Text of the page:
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Doctor Accused of Faking Hypothermia to Get Airlifted Off a Mountain

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Climbing a mountain can be a dangerous endeavor. If you can’t make it all the way up, don’t expect someone to carry you down.

Dr. Jason Lance, of Ogden, Utah, has been charged with interfering with a government employee, violating a lawful order, and filing a false report after being airlifted down from the side of a mountain after attempting to summit Mount Denali in May of this year. He’s being accused of faking an illness in order to catch a ride – or what you might call crying wolf.

A Daring Summit

Lance, who is listed as a radiologist at the Ogden Clinic, tried to summit Denali back in May. It is known as the largest peak in North America, reaching 20,320 feet.

Court documents show that Lance, 47, used a satellite phone to contact first responders on May 24. He asked to be rescued after abandoning his attempt to summit.

The authorities denied his request by saying, “The helicopter cannot come to your location and is not flying any more tonight.”

Lance then wrote back, “”Cant decend (sic) safely. Patients in shock. Early hypothermia.”

With lives at risk, the authorities quickly sent out a helicopter with supplies to reach the climbers in time. However, court documents show that once the helicopter was in the air, the crew was told that the climbers were descending the mountain on their own.

“Because medical shock is a serious and potentially fatal condition, Denali NPS launched a helicopter with rescue supplies to reach the three climbers, but did not at that point inform Dr. Lance it had done so,” the filing continues. “Shortly after launch, the helicopter turned around because guides at 17,200 ft camp reported that the three climbers were descending from Denali Pass under their own power.”

The authorities soon met up with the climbers. They told officials that “neither of them had suffered from any form of medical shock or hypothermia at any point during their ascent or descent.” They said they “spent hours” trying to convince Lance to descend the mountain with them, but he refused and said the National Park Service was obligated to rescue them because “we’ve paid our fee.”

Lance’s partner is only identified as A.R. in the documents. The filings show that Lance left A.R. with another group after he “began to exhibit symptoms of altitude sickness”. Lance then continued on his own toward the summit with A.R.’s satellite phone in hand.

The other climbers decided to head back once they noticed A.R.’s condition. Lance later met up with them after abandoning his own summit.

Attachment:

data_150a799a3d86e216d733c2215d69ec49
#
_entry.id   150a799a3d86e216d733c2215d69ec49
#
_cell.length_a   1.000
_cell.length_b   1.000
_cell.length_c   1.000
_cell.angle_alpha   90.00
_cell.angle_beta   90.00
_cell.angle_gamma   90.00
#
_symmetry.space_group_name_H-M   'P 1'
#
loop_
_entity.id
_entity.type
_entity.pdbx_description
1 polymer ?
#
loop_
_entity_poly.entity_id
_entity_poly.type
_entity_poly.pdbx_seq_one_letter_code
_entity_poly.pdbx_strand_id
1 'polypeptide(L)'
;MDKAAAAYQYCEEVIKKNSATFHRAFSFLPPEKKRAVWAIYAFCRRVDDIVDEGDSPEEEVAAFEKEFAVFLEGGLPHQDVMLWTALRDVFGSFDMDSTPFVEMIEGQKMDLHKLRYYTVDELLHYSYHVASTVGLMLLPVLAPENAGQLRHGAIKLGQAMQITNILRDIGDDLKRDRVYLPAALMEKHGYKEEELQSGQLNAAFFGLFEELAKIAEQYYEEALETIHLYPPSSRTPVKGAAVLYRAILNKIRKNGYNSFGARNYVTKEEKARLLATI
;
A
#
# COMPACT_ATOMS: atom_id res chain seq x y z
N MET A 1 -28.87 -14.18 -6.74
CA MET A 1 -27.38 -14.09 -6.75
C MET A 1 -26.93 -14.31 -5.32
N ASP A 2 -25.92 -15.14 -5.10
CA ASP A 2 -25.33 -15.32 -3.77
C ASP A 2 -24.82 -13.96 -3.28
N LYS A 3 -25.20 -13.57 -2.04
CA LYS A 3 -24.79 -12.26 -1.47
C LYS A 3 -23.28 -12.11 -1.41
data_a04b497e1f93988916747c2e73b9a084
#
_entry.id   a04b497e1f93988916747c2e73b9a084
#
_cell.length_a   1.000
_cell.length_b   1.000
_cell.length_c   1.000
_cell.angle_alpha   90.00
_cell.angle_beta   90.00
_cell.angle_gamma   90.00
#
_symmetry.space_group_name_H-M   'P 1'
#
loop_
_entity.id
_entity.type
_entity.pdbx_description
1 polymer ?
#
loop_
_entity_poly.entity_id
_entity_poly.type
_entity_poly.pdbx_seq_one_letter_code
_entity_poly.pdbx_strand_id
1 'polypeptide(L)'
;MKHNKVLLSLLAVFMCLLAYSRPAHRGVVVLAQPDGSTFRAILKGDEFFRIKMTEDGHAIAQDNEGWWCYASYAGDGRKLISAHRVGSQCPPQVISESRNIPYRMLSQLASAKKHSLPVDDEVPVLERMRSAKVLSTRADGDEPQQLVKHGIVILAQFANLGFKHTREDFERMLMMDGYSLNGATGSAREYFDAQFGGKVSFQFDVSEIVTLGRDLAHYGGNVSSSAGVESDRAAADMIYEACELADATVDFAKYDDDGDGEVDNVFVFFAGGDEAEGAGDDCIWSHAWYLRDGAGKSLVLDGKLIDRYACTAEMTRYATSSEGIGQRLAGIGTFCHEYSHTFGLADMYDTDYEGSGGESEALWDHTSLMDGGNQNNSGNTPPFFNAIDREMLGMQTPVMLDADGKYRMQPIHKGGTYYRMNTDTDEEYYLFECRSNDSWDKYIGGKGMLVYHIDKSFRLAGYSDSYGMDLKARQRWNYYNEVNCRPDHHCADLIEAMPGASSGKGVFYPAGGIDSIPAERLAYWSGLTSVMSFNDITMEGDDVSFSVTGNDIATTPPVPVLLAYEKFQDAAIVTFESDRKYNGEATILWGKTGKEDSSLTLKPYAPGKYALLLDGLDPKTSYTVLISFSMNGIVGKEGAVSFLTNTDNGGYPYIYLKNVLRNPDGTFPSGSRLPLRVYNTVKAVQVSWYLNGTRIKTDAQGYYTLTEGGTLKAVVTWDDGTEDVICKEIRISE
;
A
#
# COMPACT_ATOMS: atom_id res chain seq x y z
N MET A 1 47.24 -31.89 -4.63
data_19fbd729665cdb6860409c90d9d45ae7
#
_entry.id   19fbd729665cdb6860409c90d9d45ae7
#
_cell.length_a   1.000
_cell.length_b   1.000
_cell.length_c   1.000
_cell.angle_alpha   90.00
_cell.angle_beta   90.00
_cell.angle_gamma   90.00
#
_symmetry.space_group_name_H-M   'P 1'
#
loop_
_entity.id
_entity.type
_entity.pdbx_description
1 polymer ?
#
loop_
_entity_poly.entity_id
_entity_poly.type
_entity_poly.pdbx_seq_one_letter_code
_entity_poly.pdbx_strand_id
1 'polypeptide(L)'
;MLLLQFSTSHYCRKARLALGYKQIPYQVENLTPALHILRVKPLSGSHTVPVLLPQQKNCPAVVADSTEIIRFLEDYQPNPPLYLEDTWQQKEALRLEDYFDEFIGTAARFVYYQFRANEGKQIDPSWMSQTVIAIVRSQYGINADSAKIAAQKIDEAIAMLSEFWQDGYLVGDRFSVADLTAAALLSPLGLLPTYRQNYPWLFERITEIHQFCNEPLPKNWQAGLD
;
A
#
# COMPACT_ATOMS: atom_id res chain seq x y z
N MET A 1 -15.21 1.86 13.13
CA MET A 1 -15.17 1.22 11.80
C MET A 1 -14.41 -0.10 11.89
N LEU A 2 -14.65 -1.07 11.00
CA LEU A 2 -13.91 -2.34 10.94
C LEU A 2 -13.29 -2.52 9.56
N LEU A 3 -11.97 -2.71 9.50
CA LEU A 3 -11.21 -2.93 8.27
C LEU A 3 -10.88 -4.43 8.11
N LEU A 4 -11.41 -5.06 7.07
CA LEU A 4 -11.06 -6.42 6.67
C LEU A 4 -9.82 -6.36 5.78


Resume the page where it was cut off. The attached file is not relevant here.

During the descent, A.R. tripped and tumbled more than 1,000 feet on Denali Pass. Lance used the phone to send an SOS. The helicopter arrived and the crew airlifted A.R. off the mountain. They took him to another area where he received life-saving treatment.

Once his companion was gone, Lance made his own attempt to get rescued.

On the day of their summit, the hikers experienced temperatures as low as -30 degrees Fahrenheit and winds over 70 mph. The American Alpine Institute issued a warning, describing the area as a “very windy and inhospitable place”. They also said that “more than one team has been stuck at 14 [thousand feet] for a week waiting for the wind and weather to abate higher on the mountain”.

Competing Narratives

The next day, Denali NPS Mountaineering Ranger and Law Enforcement Officer Chris Erickson talked to Lance about his experience. Erickson wanted to collect all of A.R.’s belongings and send them to his family, but Lance refused to give over the satellite phone.

The officer then warned Lance not to delete “any messages or information from the device.” He said Lance then went into his tent where the phone was located and zipped up the walls.

The authorities issued another warning, at which point Lance handed over the device.

Upon investigating, they found that Lance had deleted the messages he sent to rescue officials.

They followed up with Lance a day later where he reiterated his claims that the other hikers were suffering from hypothermia. He also said that he would recognize their symptoms better than anyone because he’s a doctor.

The U.S. District Court for the District of Alaska has now charged him with three crimes.

After the incident, the National Park Service published a piece on its blog that reads, “Rescue is not guaranteed, and your emergency plan should not be contingent upon the NPS. Rescuer safety will always be our first priority, and weather or lack of resources often preclude us from coming to help. The NPS policy is to only respond to immediate threats to life, limb, or eyesight.”

“Anything that we deem falls outside these categories, we will leave you to figure out on your own, and this year we have already turned down rescue requests that don’t meet these criteria,” the post continues.

Steven Briggs
Steven Briggs is a healthcare writer for Scrubs Magazine, hailing from Brooklyn, NY. With both of his parents working in the healthcare industry, Steven writes about the various issues and concerns facing the industry today.

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